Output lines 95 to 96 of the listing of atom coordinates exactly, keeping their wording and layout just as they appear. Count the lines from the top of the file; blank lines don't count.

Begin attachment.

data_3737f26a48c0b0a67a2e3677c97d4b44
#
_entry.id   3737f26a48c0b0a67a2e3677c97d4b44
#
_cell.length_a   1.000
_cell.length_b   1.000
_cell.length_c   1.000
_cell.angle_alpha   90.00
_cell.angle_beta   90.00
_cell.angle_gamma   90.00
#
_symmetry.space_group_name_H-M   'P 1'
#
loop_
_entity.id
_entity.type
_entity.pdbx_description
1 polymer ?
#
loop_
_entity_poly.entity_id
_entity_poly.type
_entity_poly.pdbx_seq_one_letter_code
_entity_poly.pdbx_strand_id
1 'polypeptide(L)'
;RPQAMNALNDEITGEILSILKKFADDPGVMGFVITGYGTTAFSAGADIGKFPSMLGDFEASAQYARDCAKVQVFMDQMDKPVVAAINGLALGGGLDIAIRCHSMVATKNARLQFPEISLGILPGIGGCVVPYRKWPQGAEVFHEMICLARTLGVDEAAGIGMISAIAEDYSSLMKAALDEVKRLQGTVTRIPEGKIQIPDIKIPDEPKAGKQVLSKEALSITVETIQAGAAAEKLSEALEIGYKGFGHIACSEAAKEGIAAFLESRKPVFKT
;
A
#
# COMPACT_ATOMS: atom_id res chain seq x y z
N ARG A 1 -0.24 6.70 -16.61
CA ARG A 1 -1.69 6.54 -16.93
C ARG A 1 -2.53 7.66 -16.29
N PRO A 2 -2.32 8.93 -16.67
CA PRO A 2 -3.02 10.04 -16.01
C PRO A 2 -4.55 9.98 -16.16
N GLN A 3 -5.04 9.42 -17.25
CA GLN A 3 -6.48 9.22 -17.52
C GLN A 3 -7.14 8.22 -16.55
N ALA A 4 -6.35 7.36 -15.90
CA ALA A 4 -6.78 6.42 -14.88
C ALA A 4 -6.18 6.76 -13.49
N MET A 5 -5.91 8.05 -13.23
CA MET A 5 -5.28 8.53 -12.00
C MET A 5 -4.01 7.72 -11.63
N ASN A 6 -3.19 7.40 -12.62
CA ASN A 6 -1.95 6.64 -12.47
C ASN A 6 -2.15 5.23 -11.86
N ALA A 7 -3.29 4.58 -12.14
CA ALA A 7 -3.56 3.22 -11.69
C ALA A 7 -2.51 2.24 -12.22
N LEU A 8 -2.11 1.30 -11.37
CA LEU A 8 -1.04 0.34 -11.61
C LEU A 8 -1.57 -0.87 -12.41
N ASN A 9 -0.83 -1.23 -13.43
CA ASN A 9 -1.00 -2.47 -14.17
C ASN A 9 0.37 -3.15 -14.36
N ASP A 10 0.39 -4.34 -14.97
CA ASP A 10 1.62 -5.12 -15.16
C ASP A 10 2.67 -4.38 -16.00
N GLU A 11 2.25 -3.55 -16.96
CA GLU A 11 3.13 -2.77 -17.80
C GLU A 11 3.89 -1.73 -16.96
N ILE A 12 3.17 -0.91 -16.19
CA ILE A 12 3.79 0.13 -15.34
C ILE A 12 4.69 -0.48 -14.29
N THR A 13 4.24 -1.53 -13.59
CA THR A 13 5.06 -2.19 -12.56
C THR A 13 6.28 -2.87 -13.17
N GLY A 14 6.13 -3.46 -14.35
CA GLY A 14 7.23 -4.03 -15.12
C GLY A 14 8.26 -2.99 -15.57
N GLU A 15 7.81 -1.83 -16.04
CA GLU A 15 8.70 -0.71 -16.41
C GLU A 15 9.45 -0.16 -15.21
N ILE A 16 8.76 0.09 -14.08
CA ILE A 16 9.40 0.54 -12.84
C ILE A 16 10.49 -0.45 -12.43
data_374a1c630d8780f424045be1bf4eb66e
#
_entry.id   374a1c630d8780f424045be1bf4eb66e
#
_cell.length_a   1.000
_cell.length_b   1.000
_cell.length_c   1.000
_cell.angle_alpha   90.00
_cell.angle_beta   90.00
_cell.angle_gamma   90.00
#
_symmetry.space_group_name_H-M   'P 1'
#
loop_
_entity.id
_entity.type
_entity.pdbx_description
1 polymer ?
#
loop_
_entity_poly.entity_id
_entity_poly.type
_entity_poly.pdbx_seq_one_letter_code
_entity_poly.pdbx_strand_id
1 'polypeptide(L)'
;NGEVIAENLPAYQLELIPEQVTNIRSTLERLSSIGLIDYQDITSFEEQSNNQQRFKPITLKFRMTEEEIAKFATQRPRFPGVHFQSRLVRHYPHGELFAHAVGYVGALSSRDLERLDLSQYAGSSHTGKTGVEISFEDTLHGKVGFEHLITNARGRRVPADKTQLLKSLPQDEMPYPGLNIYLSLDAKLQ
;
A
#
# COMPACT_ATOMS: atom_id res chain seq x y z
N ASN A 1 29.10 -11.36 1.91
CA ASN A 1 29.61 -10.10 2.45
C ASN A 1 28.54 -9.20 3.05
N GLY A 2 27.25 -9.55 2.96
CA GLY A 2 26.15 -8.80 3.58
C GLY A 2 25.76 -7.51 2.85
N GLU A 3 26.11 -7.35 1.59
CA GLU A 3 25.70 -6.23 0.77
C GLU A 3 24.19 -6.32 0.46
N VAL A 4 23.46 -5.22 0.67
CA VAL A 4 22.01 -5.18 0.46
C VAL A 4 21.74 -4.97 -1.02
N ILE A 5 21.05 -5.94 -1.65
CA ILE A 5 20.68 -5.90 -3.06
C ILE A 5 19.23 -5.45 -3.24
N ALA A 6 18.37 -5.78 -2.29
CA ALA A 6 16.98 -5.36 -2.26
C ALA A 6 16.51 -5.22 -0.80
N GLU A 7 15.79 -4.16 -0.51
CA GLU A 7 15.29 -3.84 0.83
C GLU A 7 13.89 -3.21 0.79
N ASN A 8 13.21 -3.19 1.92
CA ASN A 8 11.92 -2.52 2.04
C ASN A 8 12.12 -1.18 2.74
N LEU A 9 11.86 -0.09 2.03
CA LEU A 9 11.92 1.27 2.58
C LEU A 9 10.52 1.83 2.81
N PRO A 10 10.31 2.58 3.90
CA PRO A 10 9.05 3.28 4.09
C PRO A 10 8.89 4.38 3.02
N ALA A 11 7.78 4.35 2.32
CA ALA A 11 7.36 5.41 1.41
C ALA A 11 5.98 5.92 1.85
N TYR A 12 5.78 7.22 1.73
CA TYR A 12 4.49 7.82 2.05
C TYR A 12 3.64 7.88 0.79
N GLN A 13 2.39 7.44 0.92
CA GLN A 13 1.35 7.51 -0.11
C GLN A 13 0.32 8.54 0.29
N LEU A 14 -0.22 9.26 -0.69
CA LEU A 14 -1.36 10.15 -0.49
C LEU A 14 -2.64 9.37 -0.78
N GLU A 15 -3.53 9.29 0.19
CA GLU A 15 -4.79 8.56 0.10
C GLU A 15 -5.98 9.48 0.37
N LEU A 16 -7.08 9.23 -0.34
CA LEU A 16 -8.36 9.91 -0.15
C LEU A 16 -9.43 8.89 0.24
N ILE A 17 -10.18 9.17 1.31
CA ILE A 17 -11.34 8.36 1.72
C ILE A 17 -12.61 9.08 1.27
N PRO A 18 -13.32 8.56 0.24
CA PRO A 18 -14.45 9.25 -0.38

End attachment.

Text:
_entity.pdbx_description
1 polymer ?